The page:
• F1 and F2 abnormal fear expression;
  • F1 but not F2 sensorimotor gating deficiencies; and
  • F2 but not F1 behavioral despair associated with depressive-like behavior.

These transgenerational effects emerged in both male and female offspring. The prenatal immune activation timing corresponded to the middle of the first trimester of human pregnancy.

The effects were found to be mediated by the paternal but not maternal lineage. The researchers didn’t develop a maternal lineage F3 great-grandchild generation.

The next round of experiments done with the paternal lineage F3 great-grandchildren noted these epigenetic effects:

  • The F3 great-grandchildren had impaired sociability, abnormal fear expression and behavioral despair; and
  • The F3 great-grandchildren had normal sensorimotor gating.

Since the first round of tests didn’t show sex-dependent effects, the F3 great-grandchildren were male-only to minimize the number of animals.

Samples of only the amygdalar complex were taken to develop findings of transcriptomic effects of prenatal immune activation.

Items in the Discussion section included:

  1. The F2 grandchild and F3 great-grandchild generations’ phenotype of impaired sociability, abnormal fear expression and behavioral despair demonstrated that prenatal immune activation likely altered epigenetic marks in the germ line of the F1 children which resisted erasure and epigenetic reestablishment during germ cell development.
  2. Abnormal F1 child sensorimotor gating followed by normal F2 grandchild and F3 great-grandchild sensorimotor gating demonstrated that prenatal immune activation may also modify somatic but not germ cells.
  3. Non-significant F1 child behavioral despair followed by F2 grandchild and F3 great-grandchild behavioral despair demonstrated that prenatal immune activation may modify F1 germ cells sufficiently to develop a transgenerational phenotype, but unlike item 1 above, somatic cells were insufficiently modified, and the phenotype skipped the F1 children.
  4. Studies were cited that prenatal immune activation later in the gestational process may produce different effects.

The initial round of experiments wasn’t definitive for the maternal lineage. As argued in Transgenerational effects of early environmental insults on aging and disease and A review of epigenetic transgenerational inheritance of reproductive disease, testing of maternal lineage F3 great-grandchildren was needed to control for the variable of direct F2 grandchild germ-line exposure.

Also, effects that didn’t reach statistical significance in the maternal lineage F1 children and F2 grandchildren may have been different in the F3 great-grandchildren. The researchers indirectly acknowledged this lack by noting that these and other effects of immune challenges in a maternal lineage weren’t excluded by the study.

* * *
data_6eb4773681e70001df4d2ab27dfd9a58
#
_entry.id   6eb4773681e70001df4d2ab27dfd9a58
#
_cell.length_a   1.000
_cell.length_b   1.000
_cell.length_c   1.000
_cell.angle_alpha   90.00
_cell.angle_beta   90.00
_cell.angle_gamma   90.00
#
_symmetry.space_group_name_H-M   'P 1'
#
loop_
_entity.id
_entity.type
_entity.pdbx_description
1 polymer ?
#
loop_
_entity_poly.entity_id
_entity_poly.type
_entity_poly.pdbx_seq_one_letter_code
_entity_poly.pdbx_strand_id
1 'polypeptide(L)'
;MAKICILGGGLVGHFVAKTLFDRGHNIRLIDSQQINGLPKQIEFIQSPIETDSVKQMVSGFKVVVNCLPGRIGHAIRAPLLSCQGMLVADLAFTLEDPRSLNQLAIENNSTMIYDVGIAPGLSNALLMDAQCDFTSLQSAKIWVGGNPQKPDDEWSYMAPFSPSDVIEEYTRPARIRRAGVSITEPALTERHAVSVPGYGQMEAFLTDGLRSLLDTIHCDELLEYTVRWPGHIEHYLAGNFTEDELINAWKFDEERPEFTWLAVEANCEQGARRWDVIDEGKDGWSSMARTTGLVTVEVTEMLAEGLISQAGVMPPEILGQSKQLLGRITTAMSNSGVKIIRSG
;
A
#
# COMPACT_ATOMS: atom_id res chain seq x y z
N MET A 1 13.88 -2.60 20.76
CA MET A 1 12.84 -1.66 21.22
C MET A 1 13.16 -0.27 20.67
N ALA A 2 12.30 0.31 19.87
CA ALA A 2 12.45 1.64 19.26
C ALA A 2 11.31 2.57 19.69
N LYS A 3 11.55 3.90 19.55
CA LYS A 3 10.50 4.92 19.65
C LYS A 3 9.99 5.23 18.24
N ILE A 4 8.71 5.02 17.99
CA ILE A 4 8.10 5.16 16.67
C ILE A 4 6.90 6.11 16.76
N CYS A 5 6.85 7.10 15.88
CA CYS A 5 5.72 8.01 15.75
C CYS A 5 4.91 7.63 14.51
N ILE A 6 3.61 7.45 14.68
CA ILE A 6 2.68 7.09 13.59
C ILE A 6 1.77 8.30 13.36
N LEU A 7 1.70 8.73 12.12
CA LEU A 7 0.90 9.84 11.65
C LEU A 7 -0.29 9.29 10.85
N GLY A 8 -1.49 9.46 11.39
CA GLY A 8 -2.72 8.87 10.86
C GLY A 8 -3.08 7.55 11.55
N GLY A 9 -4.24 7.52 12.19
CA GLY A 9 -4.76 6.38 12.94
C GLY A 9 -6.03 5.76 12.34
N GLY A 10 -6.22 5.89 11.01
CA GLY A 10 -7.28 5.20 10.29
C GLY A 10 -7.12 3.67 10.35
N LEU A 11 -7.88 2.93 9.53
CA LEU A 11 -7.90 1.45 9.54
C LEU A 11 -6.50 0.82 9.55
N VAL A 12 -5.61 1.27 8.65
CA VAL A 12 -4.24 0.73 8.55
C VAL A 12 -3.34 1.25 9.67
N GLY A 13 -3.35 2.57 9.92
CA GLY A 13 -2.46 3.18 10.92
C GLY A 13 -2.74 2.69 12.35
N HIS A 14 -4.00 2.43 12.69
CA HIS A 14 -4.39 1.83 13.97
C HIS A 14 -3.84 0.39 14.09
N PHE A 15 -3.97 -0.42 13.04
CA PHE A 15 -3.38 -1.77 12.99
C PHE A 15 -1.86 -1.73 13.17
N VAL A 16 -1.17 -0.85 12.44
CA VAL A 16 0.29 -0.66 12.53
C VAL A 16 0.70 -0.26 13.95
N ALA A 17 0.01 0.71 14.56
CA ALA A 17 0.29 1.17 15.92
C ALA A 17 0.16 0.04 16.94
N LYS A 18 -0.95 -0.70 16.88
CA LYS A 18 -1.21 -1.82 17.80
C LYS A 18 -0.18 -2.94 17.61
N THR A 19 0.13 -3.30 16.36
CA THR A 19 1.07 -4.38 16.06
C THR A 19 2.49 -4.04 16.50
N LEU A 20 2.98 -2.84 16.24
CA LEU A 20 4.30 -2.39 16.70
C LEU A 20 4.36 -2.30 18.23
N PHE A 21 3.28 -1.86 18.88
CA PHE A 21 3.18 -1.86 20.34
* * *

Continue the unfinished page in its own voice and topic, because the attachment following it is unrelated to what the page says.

https://www.nature.com/mp/journal/v22/n1/pdf/mp201641a.pdf “Transgenerational transmission and modification of pathological traits induced by prenatal immune activation” (not freely available)

The study’s lead researcher authored a freely-available 2017 review that placed this study in context and provided further details from other studies:

http://www.nature.com/tp/journal/v7/n5/full/tp201778a.html “Epigenetic and transgenerational mechanisms in infection-mediated neurodevelopmental disorders”

Experience-induced transgenerational programming of neuronal structure and functions

The second paper of Transgenerational epigenetic inheritance week was a 2017 German/Israeli review focused on:

“The inter- and transgenerational effects of stress experience prior to and during gestation..the concept of stress-induced (re-)programming in more detail by highlighting epigenetic mechanisms and particularly those affecting the development of monoaminergic transmitter systems, which constitute the brain’s reward system..we offer some perspectives on the development of protective and therapeutic interventions in cognitive and emotional disturbances resulting from preconception and prenatal stress.”

The reviewers noted that human studies have difficulties predicting adult responses to stress that are based on gene expression and early life experience. Clinical studies that experimentally manipulate the type, level and timing of the stressful exposure aren’t possible. Clinical studies are also predicated on the symptoms being recognized as disorders and/or diseases.

The researchers noted difficulties in human interventions and treatments. Before and during pregnancy, and perinatal periods are where stress effects are largest, but current human research hasn’t gathered sufficient findings to develop practical guidelines for early intervention programs.

I’m not persuaded by arguments that cite the difficulties of performing human research on transgenerational epigenetic inheritance. There are overwhelming numbers of people who have obvious stress symptoms: these didn’t develop in a vacuum.


  • Design human studies to test what’s known from transgenerational epigenetic inheritance animal studies that will include documenting the subjects’ detailed histories with sufficient biometric samples and data obtained from their lineage.
  • Induce the subjects to at least temporarily avoid what’s harmful for them and/or the offspring, in favor of what’s beneficial.
  • Document the subjects’ actions with history and samples.

I acknowledge that economic incentives may not be enough to get people to participate. I’m familiar with a juvenile sickle-cell study that didn’t get enough subjects despite offering free transportation and hundreds of dollars per visit. The main problem seemed to be that the additional income would be reported and threaten the caregivers’ welfare benefits.

Stop whining that your jobs are difficult, researchers. Society doesn’t owe you a job. Earn it – get yourself and the people in your organization motivated to advance science.

http://www.sciencedirect.com/science/article/pii/S014976341630731X “Experience-induced transgenerational (re-)programming of neuronal structure and functions: Impact of stress prior and during pregnancy” (not freely available)